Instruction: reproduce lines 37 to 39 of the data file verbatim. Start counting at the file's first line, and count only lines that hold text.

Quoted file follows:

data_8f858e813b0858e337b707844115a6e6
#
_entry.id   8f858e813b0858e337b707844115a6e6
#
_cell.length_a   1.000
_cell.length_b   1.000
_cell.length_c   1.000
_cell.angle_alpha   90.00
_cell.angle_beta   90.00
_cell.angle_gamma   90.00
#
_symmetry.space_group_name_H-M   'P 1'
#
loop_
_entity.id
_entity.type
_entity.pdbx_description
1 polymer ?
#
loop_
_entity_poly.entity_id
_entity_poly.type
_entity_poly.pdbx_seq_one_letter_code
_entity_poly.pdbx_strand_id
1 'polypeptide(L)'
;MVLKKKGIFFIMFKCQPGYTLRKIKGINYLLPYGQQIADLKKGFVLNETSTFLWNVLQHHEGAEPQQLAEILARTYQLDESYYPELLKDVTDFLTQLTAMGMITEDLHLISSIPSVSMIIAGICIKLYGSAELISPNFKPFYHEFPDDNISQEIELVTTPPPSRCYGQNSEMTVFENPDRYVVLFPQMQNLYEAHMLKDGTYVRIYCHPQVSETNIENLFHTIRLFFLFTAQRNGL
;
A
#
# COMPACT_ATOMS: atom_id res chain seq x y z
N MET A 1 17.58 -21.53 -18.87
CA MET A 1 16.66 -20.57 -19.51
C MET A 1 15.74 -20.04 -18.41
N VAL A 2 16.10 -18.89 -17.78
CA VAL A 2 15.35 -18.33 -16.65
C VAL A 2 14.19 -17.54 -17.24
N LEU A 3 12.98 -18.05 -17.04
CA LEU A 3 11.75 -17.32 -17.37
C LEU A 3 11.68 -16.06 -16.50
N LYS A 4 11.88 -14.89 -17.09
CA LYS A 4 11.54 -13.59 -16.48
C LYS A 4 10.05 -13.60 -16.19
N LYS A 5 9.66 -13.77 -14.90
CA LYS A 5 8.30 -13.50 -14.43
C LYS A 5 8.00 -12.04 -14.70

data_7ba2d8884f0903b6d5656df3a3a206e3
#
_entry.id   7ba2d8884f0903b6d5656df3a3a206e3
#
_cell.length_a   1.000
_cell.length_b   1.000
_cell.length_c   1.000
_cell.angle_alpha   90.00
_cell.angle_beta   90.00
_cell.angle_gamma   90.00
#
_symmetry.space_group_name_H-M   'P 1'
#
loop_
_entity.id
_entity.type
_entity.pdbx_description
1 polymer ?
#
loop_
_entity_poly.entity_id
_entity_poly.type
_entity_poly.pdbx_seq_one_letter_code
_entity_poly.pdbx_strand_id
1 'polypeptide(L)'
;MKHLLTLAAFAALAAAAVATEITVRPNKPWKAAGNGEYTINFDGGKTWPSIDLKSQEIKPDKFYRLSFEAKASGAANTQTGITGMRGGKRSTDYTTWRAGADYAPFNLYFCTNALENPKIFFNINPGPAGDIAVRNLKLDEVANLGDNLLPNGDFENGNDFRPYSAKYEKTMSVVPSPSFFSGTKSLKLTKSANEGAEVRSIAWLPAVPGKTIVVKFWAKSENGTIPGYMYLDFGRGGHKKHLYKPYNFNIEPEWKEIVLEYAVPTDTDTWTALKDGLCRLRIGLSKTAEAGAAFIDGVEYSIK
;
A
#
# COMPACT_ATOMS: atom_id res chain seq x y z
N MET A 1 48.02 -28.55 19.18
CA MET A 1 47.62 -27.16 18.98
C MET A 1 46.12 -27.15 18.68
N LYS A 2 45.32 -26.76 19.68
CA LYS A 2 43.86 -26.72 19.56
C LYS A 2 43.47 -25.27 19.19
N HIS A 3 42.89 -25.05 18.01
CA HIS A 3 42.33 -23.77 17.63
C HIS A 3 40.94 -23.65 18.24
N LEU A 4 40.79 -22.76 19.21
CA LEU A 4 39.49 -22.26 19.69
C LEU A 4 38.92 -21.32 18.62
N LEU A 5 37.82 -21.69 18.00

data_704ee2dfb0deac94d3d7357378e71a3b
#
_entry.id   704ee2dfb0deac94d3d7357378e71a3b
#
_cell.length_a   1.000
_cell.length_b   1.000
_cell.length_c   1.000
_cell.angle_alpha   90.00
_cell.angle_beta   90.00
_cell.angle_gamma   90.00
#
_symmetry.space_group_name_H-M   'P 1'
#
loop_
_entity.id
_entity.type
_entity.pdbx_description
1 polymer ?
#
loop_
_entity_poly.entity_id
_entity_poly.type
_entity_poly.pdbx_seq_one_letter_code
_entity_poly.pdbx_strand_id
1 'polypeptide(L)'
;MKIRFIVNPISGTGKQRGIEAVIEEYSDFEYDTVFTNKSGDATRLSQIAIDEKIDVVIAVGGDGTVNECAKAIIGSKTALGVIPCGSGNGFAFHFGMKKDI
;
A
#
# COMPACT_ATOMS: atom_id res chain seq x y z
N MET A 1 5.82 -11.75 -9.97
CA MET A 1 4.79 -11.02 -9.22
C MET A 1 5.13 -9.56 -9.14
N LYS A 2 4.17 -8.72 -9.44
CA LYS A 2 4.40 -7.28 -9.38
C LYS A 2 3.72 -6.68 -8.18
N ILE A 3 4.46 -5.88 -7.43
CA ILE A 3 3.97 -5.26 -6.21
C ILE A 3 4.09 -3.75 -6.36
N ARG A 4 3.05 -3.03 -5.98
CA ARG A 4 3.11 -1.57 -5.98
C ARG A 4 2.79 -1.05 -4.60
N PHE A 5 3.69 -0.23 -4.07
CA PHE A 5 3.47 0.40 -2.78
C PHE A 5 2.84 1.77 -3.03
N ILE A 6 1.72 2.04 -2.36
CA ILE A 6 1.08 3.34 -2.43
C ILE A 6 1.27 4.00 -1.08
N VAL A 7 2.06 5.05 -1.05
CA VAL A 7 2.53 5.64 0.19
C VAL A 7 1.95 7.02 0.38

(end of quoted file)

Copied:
N LEU A 3 12.98 -18.05 -17.04
CA LEU A 3 11.75 -17.32 -17.37
C LEU A 3 11.68 -16.06 -16.50